Amazing Named Trees

Sherwood Forest’s most ancient and characterful trees have, over the years, garnered names and nicknames.

The Major Oak

The mighty Major Oak has been known by several names over the 8 centuries or more of its existence.  It was once called The Queen Oak and also The Cockpen Tree – perhaps because its hollow trunk was once used for the cruel sport of cockfighting.   Its modern name came not from its great size, but because it was noted by local antiquarian Major Hayman Rooke who compiled one of the great books on Sherwood Forest’s trees in 1789.

The majestic tree now stands within Sherwood Forest National Nature Reserve and can easily be visited by taking the short signposted walk from Sherwood Forest Visitor Centre, which is run by the RSPB.


Parliament Oak awaits you!

The Parliament Oak

The Parliament Oak  is less well known than the Major Oak, yet at around 1200 years old, it is possibly the oldest tree in Sherwood Forest.  It was once over 25 feet in diameter (recorded in the Dukery Records) but decay and damage took their toll.    

It stands a mile and half from King John’s Palace at Kings Clipstone – formerly a grand hunting lodge used by at least eight medieval kings of England whilst visiting the Royal Forest.  The oak was probably a boundary marker for the adjoining Royal Deer Park of Clipstone. 

It’s said that ‘Bad’ King John, whilst out hunting here in 1212, was informed that a revolt had broken out in Wales and hastily convened a parliament under its branches, 

The Parliament Oak was for a many years in a sadly neglected state, with fly tipping, a ramshackle fence and damage to the surrounding area.

The Sherwood Forest Trust have cared for the veteran tree since 2006.  Without it this ancient oak – witness to a thousand years of Forest history- may have slid into obscurity and decay.

Visit the Parliament Oak and stand in the footsteps of King John as you marvel at the longevity of Sherwood Forest’s ancient oaks.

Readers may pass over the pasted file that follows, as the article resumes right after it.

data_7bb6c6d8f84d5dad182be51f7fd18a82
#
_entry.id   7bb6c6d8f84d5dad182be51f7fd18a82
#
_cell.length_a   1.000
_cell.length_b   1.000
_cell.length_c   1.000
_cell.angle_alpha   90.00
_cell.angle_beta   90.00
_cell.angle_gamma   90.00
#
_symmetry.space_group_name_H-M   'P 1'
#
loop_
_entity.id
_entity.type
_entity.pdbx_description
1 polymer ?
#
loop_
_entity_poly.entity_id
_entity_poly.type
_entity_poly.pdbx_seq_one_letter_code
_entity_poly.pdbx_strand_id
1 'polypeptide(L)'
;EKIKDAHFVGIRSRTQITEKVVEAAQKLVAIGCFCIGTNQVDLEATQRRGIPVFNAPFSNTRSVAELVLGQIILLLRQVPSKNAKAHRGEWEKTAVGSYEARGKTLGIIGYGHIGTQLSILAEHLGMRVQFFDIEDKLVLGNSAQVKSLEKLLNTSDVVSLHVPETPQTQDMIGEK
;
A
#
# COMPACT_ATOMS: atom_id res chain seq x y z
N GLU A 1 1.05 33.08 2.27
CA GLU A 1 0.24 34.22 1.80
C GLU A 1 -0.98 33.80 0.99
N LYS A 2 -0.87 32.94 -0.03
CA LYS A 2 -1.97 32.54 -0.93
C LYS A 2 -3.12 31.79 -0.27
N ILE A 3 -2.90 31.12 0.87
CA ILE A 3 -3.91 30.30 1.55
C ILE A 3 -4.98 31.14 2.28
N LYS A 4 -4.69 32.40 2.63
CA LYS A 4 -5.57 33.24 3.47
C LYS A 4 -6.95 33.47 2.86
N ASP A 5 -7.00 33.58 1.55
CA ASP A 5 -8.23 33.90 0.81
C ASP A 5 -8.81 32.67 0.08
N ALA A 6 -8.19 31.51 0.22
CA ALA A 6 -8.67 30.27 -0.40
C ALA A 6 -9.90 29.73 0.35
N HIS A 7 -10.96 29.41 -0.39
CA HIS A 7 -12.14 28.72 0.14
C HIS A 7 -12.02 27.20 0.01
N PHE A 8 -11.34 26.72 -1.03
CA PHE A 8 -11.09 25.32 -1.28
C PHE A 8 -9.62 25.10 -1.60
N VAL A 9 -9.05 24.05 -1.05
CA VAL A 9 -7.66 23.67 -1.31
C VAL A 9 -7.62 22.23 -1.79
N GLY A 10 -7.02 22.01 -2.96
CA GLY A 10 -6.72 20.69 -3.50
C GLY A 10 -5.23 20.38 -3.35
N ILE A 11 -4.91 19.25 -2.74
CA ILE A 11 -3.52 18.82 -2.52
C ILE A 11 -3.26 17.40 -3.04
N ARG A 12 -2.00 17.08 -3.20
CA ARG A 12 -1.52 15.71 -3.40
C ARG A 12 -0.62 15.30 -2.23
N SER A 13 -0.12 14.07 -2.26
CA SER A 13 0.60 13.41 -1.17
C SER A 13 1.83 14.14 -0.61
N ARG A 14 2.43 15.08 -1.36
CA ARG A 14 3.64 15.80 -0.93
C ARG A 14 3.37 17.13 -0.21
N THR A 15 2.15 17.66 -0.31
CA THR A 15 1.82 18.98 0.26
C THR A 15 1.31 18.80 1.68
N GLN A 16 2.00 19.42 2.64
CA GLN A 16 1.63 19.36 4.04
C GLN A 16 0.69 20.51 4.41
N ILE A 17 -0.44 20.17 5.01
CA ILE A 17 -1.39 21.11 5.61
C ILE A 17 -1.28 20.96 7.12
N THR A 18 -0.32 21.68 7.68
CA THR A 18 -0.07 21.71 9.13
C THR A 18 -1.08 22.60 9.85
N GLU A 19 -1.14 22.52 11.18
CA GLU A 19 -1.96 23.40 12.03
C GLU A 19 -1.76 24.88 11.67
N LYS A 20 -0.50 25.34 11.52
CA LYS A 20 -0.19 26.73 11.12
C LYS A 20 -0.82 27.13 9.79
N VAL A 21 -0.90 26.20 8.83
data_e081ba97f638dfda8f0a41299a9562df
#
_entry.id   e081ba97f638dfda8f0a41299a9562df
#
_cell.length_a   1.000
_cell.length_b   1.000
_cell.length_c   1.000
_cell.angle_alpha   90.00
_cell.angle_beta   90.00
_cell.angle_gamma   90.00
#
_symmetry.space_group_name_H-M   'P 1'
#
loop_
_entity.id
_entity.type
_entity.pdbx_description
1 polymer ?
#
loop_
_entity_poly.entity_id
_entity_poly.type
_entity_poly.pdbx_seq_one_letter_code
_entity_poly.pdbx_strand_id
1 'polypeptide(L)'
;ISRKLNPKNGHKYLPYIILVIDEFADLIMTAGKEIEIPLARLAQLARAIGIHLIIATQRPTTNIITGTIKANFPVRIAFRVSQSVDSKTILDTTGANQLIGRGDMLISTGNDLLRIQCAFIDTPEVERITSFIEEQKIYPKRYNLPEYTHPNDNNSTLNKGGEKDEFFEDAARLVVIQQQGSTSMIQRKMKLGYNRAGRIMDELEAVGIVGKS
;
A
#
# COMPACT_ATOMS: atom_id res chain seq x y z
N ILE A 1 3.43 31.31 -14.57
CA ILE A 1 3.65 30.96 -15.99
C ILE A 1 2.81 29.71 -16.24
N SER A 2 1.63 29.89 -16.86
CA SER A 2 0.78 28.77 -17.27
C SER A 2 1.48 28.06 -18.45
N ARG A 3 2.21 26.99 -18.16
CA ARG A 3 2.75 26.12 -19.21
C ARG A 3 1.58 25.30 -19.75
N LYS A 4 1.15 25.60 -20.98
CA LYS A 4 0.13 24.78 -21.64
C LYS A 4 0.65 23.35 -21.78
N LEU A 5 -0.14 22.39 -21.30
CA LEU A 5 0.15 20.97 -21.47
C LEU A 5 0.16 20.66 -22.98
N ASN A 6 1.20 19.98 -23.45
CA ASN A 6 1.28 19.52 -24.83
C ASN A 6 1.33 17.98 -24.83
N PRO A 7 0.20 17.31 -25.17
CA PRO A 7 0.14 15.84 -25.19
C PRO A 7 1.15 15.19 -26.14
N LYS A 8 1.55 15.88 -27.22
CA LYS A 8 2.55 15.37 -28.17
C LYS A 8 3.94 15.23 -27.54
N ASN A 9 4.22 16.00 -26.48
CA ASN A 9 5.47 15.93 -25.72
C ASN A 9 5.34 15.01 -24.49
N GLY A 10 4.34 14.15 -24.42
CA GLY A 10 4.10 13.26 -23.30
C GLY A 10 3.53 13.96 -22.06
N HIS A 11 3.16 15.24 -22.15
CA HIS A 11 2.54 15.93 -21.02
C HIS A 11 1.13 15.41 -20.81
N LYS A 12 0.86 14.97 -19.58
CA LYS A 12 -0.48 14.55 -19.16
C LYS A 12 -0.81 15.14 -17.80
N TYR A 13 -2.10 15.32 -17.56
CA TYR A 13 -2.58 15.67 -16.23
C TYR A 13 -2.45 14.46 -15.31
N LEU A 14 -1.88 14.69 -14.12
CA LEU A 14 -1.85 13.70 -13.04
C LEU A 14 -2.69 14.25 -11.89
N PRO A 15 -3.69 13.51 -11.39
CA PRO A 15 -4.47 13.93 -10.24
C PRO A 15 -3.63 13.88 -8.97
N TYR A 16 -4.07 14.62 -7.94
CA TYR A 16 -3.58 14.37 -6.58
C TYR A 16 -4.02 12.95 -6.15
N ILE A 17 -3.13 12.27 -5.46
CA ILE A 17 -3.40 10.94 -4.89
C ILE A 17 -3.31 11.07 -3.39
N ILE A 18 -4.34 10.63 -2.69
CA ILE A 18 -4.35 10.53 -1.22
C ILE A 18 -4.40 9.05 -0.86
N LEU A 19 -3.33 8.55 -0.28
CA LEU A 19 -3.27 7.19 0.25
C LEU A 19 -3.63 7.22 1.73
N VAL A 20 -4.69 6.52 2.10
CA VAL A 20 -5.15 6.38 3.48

Parliament Oak by Major Hayman Rooke

There are two roadside parking spaces, plus an interpretation board with a map and much more information. The location is also the start/end of the Clipstone Park Trail that will take you to the heart of Royal Sherwood Forest, King John’s Palace in Kings Clipstone.

Sherwood Forest contains many other character trees, but sadly some famous forest giants have been lost or destroyed over the years.   Read an article about them on the Edwinstowe Historical Society’s website.

Map of  The Named Trees of Sherwood Forest

Visit the ancient named trees of Sherwood and the site of famous forest veterans now lost to old age and the ravages of up to a thousand years of life.

Help The Ancients!

The Sherwood Forest Trust helps protect these veterans.  Very old trees have a specially rich biodiversity, which takes hundreds of years to develop.  Each one is a mini nature reserve in its own right, and part of the Forest’s unique history and legend.

Help us protect the legendary character trees of Sherwood Forest, and create the next generation of forest veterans.  DONATE today.

A monthly donation supports our work to protect rare habitats and work with communities in ancient Sherwood Forest.

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